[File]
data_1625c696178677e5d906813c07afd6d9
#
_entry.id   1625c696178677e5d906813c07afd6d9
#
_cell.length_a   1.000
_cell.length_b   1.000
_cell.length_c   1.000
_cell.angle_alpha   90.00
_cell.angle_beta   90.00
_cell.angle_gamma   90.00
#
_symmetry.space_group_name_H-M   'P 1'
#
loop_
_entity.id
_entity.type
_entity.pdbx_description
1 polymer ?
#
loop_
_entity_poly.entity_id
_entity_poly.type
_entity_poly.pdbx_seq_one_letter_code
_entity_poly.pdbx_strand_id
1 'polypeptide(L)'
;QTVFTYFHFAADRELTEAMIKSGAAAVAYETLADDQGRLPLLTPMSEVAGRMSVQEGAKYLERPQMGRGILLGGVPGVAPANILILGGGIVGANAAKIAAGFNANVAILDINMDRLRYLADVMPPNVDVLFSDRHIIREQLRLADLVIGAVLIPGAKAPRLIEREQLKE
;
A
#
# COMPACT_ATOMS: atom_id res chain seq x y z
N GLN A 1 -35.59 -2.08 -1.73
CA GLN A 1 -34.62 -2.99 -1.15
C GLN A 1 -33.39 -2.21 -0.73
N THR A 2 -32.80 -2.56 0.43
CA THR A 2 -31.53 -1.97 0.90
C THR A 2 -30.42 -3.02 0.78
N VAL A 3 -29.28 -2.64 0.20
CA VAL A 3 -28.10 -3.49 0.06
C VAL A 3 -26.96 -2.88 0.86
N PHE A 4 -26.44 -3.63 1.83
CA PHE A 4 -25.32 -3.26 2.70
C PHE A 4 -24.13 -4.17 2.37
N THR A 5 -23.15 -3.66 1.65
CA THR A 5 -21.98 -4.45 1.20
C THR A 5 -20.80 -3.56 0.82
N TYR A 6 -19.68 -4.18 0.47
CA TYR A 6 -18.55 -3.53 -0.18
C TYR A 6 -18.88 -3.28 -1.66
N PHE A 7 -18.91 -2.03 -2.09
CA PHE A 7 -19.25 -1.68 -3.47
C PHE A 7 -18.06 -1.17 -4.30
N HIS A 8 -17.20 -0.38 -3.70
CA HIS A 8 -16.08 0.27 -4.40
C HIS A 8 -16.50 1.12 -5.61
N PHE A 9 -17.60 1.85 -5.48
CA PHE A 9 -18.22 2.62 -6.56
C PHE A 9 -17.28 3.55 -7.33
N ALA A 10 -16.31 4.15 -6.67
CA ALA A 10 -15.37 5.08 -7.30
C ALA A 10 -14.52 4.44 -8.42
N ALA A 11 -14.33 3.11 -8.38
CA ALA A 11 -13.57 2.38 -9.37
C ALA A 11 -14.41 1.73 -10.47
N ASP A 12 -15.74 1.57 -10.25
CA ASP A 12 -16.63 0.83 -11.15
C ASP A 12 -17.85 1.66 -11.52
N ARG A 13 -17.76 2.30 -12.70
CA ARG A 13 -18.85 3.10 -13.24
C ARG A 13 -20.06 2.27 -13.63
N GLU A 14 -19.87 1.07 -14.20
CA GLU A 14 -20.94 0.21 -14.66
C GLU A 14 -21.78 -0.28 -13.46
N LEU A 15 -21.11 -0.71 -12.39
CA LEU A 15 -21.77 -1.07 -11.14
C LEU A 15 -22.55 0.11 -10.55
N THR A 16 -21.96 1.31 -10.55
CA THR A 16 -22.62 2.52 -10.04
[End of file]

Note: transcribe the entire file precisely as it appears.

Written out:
data_1625c696178677e5d906813c07afd6d9
#
_entry.id   1625c696178677e5d906813c07afd6d9
#
_cell.length_a   1.000
_cell.length_b   1.000
_cell.length_c   1.000
_cell.angle_alpha   90.00
_cell.angle_beta   90.00
_cell.angle_gamma   90.00
#
_symmetry.space_group_name_H-M   'P 1'
#
loop_
_entity.id
_entity.type
_entity.pdbx_description
1 polymer ?
#
loop_
_entity_poly.entity_id
_entity_poly.type
_entity_poly.pdbx_seq_one_letter_code
_entity_poly.pdbx_strand_id
1 'polypeptide(L)'
;QTVFTYFHFAADRELTEAMIKSGAAAVAYETLADDQGRLPLLTPMSEVAGRMSVQEGAKYLERPQMGRGILLGGVPGVAPANILILGGGIVGANAAKIAAGFNANVAILDINMDRLRYLADVMPPNVDVLFSDRHIIREQLRLADLVIGAVLIPGAKAPRLIEREQLKE
;
A
#
# COMPACT_ATOMS: atom_id res chain seq x y z
N GLN A 1 -35.59 -2.08 -1.73
CA GLN A 1 -34.62 -2.99 -1.15
C GLN A 1 -33.39 -2.21 -0.73
N THR A 2 -32.80 -2.56 0.43
CA THR A 2 -31.53 -1.97 0.90
C THR A 2 -30.42 -3.02 0.78
N VAL A 3 -29.28 -2.64 0.20
CA VAL A 3 -28.10 -3.49 0.06
C VAL A 3 -26.96 -2.88 0.86
N PHE A 4 -26.44 -3.63 1.83
CA PHE A 4 -25.32 -3.26 2.70
C PHE A 4 -24.13 -4.17 2.37
N THR A 5 -23.15 -3.66 1.65
CA THR A 5 -21.98 -4.45 1.20
C THR A 5 -20.80 -3.56 0.82
N TYR A 6 -19.68 -4.18 0.47
CA TYR A 6 -18.55 -3.53 -0.18
C TYR A 6 -18.88 -3.28 -1.66
N PHE A 7 -18.91 -2.03 -2.09
CA PHE A 7 -19.25 -1.68 -3.47
C PHE A 7 -18.06 -1.17 -4.30
N HIS A 8 -17.20 -0.38 -3.70
CA HIS A 8 -16.08 0.27 -4.40
C HIS A 8 -16.50 1.12 -5.61
N PHE A 9 -17.60 1.85 -5.48
CA PHE A 9 -18.22 2.62 -6.56
C PHE A 9 -17.28 3.55 -7.33
N ALA A 10 -16.31 4.15 -6.67
CA ALA A 10 -15.37 5.08 -7.30
C ALA A 10 -14.52 4.44 -8.42
N ALA A 11 -14.33 3.11 -8.38
CA ALA A 11 -13.57 2.38 -9.37
C ALA A 11 -14.41 1.73 -10.47
N ASP A 12 -15.74 1.57 -10.25
CA ASP A 12 -16.63 0.83 -11.15
C ASP A 12 -17.85 1.66 -11.52
N ARG A 13 -17.76 2.30 -12.70
CA ARG A 13 -18.85 3.10 -13.24
C ARG A 13 -20.06 2.27 -13.63
N GLU A 14 -19.87 1.07 -14.20
CA GLU A 14 -20.94 0.21 -14.66
C GLU A 14 -21.78 -0.28 -13.46
N LEU A 15 -21.11 -0.71 -12.39
CA LEU A 15 -21.77 -1.07 -11.14
C LEU A 15 -22.55 0.11 -10.55
N THR A 16 -21.96 1.31 -10.55
CA THR A 16 -22.62 2.52 -10.04